Excellent coverage of CPUs
Thanks for providing timely and factual news on the Community Plan Updates for Uptown, North Park and Greater Golden Hill.
Thanks, too, for publishing so many opinions and letters. They provided a diverse range of ideas on the plans.
I would love to see you interview a rational participant in each community plan and have them compare and contrast the process and outcomes.
I’ve been involved in Uptown issues since moving here in 1984. Nothing much has changed, but fewer people can afford to live here and Hillcrest has gone straight downhill. The 1988 plan update included a downzone but protected canyons and open space. The proposed 2016 update was a downzone but gave us a greater possibility of mixed uses.
We wasted seven years and more than $2 million arguing.
The endless arguments rarely produced a millimeter of movement one way or the other between the no-growth/historic preservation crowd and those who want sustainable growth. Every meeting I attended was split 50/50 — if there were 12 people there or 200. Zero consensus. That’s what Todd Gloria saw and he acted on it to get something done. He has more political and citywide experience than anybody else involved (aide, council member, interim mayor, council member, now elected to the Assembly). He was the right person to break the logjam.
San Diego needs architectural review. We cannot write plans that produce good design or keep up with change.
The community planning groups should be reconstituted as the review boards.
This process works incredibly well in Santa Barbara, California. We laugh about Santa Barbara and the time it takes to get approvals and the cost of construction. But it’s faster and cheaper than San Diego! And they actually create a community fabric of which most people are proud — and agree that infrastructure (transit, parks, open space, fire/police, schools) is pretty good.
I’d love to see architectural review in San Diego. I think it would address most of the concerns people have about density and height.
It drives architects nuts.
But there would be so much more work for architects I think they might handle the criticisms.
—Peter H. St. Clair of Mission Hills via email
More on Uptown CPU
Re: Uptown Community Plan Update coverage at bit.ly/2h3NgGg.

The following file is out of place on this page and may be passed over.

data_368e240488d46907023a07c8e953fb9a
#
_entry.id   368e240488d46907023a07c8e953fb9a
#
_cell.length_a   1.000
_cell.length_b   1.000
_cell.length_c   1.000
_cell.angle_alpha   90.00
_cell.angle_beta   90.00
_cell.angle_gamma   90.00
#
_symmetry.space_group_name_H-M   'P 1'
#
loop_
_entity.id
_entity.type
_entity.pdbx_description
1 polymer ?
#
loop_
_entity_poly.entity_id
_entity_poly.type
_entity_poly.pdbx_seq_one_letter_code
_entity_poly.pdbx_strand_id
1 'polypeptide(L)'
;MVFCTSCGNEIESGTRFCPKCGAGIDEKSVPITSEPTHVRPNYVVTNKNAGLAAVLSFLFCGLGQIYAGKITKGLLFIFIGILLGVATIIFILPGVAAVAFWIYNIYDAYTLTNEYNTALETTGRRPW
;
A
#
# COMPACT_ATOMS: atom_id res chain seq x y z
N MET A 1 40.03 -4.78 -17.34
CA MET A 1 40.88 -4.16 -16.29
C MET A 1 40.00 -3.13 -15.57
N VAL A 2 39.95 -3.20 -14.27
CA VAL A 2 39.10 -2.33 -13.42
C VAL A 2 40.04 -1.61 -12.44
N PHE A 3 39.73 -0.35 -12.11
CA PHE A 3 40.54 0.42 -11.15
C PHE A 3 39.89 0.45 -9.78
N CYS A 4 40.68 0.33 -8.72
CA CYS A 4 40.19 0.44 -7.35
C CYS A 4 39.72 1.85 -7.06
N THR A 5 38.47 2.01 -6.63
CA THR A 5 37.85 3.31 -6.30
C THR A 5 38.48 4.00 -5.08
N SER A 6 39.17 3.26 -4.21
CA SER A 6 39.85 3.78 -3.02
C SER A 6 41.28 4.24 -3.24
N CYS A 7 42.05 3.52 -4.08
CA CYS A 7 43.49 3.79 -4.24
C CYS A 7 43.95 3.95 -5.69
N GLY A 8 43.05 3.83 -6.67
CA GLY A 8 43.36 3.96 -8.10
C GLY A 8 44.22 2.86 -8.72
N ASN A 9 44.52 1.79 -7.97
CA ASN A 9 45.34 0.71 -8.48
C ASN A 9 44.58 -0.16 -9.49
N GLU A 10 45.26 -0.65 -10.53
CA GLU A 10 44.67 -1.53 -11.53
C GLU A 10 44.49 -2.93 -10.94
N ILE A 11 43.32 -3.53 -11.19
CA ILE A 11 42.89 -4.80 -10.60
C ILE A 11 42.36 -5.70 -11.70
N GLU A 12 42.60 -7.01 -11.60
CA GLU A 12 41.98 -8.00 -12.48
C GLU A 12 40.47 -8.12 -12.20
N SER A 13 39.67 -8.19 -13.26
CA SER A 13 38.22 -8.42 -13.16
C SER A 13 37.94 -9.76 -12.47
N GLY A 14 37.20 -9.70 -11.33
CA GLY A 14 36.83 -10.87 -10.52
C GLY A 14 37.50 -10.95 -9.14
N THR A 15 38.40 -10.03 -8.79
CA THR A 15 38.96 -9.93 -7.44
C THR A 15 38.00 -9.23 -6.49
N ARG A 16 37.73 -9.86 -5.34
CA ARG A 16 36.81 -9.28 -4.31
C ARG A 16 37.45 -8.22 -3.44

Experience teaches us what to expect from developers in the Hillcrest core:
- Buildings aimed at the well-above-median buyer.
- Promised great public amenities, which turn out to be dog water dishes and flower pots.
- Lip service to use of public transit, but upscale occupants who would be mortified to ride a bus.
- More vehicles on our already-choked through streets.
The Hillcrest Business Association aims at an urban Mission Beach with bars and pizza slices everywhere. Maybe it is time to shop North Park or East Village.
—David Cohen of Hillcrest via email
Bicycles vs. parking spots
Re: “Letters,” Vol. 8, Issue 25” or at bit.ly/2gkZI6c.
Kudos to Todd Gloria for vowing to fill the dangerous bike network gap on University Avenue created by the Hillcrest Business Association. This gap wasn’t the result of a “very delicate compromise,” as Bob Martynec’s letter states, but rather the tens of thousands of dollars the HBA paid lobbyist California Strategies to kill the Uptown Bikeway, behind closed doors at SANDAG.
Martynec also describes unpaid, volunteer bike advocates as “extremist biking lobbyists” for daring to want a single safe bike route through Hillcrest. Meanwhile, Martynec shares a Hillcrest residence with Uptown Parking District director and extremist parking lobbyist Tim Gahagan. Gahagan, along with HBA Uptown Parking directors, strongly opposes any safety improvements in Hillcrest that would even minimally impact parking. Could this be because the tenants of Gahagan’s Hillcrest rental property enjoy free (city-subsidized) on-street parking?
As San Diego aims to implement Vision Zero and Climate Action Plan projects, Gahagan and the HBA are leading a rogue, city-funded parking district against these programs. Most recently, the Hillcrest directors voted to demand SANDAG kill the Fourth/Fifth Avenue Bikeway in Hillcrest. Uptown Parking’s mission statement says it will “consider biking” — not actively oppose it.
Nearly every foot of curb space, on nearly every Hillcrest street, is devoted exclusively to on-street parking. This totals thousands of on- and off-street spaces. Yet when asked how many could be re-allocated to safe bike lanes, director Gahagan responded, “10.” I’m grateful that the actions of these self-interested residents and business owners will be corrected by the city. Our lives are worth more than a parking space.
—Paul Jameson via our website, sduptownnews.com
Re: “Remembering the 1985 Normal Heights Fire,” Vol. 8, Issue 7 or at bit.ly/2gV6sbG.
I lived in the house from which this photo was taken; the photographer was my roommate! I’ll never forget this day; it was so frightening. One house would be fine and the next house gone in flames. I stood on the roof with a hose most of the day despite warnings to evacuate. Everything in our house had smoke damage.
—Amy via our website
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